So with all that in mind, now think about today’s Gospel. We get a completely different side of things. John sends friends of his to go to Jesus and ask him a question. A question he can’t ask himself… (He can’t ask it himself because he’s been imprisoned, chained and tortured and has his life in the hands of a tyrant who will ultimately decide to behead him because of the bizarre request of a woman who basically gives the tyrant a lap dance). John is suffering… John is experiencing tremendous threats and worries and John fears that his life is in danger. With all that weighing on his mind John asks his friends to ask his cousin Jesus, Are you the one who is to come or should we look for another?
John the Baptist, who Jesus will say after hearing that question that there has been “none greater” than this prophet gives voice to all of our fears, all of our doubts, all of our discouragements. Whatever the trial, the extremes we encounter in life… when we can easily feel helpless… hopeless… this one question from John can speak to those and many other questions that may remain unasked… When we too want to ask or wonder,
Jesus – it’s not supposed to be this hard, this difficult….
Jesus it’s hard to believe in you when all these terrible things are happening around us – or when rough things are happening to my friends, my relatives – to me…
Jesus, are you the one who is to come?
John the Baptist’s humanity comes out as he’s sitting in this cell he’s experiencing a dark night of the soul. But rather than seeing this as a lapse of faith, I think it’s the exact opposite. Because he asks Jesus the question. That tell us: John hasn’t given up his faith in Jesus. Had he given up, he would’ve simply abandoned Jesus, perhaps lashed out about him to his friends and simply tried to find a way out of the terrible situation he finds himself in. Instead in the midst of the darkness, with the heavy heart of a man who is cut off, alone, and facing an uncertain future, his memory still recalls that day in the Jordan river when he heard that voice of the Father calling Jesus His Beloved Son. It might seems a distant memory at the moment; it might seem so far removed where he’s wondering was that a dream or did that really happen? But that memory still resonates in his heart. John still believes… as hard as it might be in that situation, he still believes in Jesus.
Rather than closing in on himself, letting the fears and doubts to continue to eat away at his faith, his belief, his trust in Jesus – What does John do? He shares his pain, shares his fears, his doubts with his friends, his followers… telling them to do what? To Go to Jesus… to ask that question – Jesus are you the one? He’s looking for Jesus to speak into his desolation… Not just to give him a hang in there buddy pep talk – but to speak faith-filled words that will renew John’s hope. And what an amazingly beautiful, hope filled response Jesus gives to them. No parables. No dodging. No short-answers. Jesus says GO TELL JOHN WHAT YOU HEAR AND SEE – THE BLIND REGAIN THEIR SIGHT, THE LAME WALK, LEPERS ARE CLEANSED, THE DEAF HEAR, THE DEAD ARE RAISED, AND THE POOR HAVE THE GOOD NEWS PROCLAIMED TO THEM.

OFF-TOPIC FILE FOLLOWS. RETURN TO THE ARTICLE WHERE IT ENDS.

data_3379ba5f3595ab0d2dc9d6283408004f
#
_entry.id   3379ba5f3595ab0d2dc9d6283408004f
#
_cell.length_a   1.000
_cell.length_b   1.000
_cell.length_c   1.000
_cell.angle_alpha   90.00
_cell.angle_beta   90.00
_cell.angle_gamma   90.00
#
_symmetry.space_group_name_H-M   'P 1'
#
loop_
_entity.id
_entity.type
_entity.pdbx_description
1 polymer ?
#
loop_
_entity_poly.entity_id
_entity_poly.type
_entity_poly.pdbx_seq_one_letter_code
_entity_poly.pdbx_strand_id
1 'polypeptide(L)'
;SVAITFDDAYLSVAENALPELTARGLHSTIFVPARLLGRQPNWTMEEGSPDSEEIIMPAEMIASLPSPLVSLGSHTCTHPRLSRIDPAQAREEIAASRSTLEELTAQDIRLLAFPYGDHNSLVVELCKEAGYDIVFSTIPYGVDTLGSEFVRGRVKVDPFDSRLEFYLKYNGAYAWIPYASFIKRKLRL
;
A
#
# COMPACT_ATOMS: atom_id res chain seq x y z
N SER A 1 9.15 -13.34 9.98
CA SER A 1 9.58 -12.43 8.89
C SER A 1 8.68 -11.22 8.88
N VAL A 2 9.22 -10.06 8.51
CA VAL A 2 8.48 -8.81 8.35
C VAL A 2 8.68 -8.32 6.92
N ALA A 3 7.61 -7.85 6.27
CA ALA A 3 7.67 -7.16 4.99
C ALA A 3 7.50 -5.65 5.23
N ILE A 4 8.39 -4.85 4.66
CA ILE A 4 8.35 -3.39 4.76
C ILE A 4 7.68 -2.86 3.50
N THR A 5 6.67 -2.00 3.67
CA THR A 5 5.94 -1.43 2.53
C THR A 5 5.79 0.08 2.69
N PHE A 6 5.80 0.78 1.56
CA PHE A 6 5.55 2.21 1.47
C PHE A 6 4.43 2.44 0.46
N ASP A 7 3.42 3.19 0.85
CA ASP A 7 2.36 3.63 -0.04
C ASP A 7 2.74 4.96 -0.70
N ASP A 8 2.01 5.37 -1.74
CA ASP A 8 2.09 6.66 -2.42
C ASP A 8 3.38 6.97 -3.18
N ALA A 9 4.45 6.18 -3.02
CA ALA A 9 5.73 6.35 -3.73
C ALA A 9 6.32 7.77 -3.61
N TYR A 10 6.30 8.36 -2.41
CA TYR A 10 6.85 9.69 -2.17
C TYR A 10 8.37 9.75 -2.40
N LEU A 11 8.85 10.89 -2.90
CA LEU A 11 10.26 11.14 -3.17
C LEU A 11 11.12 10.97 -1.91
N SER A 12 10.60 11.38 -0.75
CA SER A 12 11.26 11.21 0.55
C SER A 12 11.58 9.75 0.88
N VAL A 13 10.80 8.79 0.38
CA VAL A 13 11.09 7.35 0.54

Jesus is ushering in a new era. He proclaims to John and to all who will listen how the world is changing. God has come, and remains with us. Emmanuel – God is with us. Yes, with that arrival, all of creation is being renewed… John might not feel it at that moment… and here’s the thing, we might not either from time to time when we know so many who are suffering, or are in pain, or are feeling lost, or feeling without hope. There are still evil forces to contend with.
Yet the good news is that those aren’t the ends of any of our stories. As messed up, as painful as that dark night you are going through might be… As terrible or scared or afraid as we might be… The call of Advent is to not give up. We cry out Come Lord Jesus… whose coming is putting the forces of evil on notice that it’s reign is coming to an end.
The very fact that we are here is because people have experienced some of that renewal that re-creation. So we’re encouraged to “rejoice” this Sunday at what has already been experienced in the world… To not let the waiting for our darkness to disappear, to not let the ongoing trials we face to prevent us from going to Jesus. But to rejoice in the Lord always… To rejoice God is near… (Phil 4: 4-5) To rejoice that God is with us. To rejoice in Jesus’ victory on the cross and being risen from the grave has upended history forever. To rejoice that in Him and through Him, we are promised that we too will experience victory over death and the grave.
That’s not to say we’re to deny our feelings or pretend that there’s not atrocious things that still happen in the world, in our worlds. But we can’t let the evil one to compound his attacks by giving into despair. St. James in the second reading tonight said You too must be patient. Make your hearts firm because the coming of the Lord is at hand. Easier said then done for sure. And it’s understandable if we find ourselves like John the Baptist asking “are you the one” with our own questions. But too often people let that be the point of departure rather than doing what John did going to Jesus, and asking Him. Crying out to Him. Letting Him enter in and to bring the change, the renewal, the healing to a hurting world that we long to be renewed and recreated.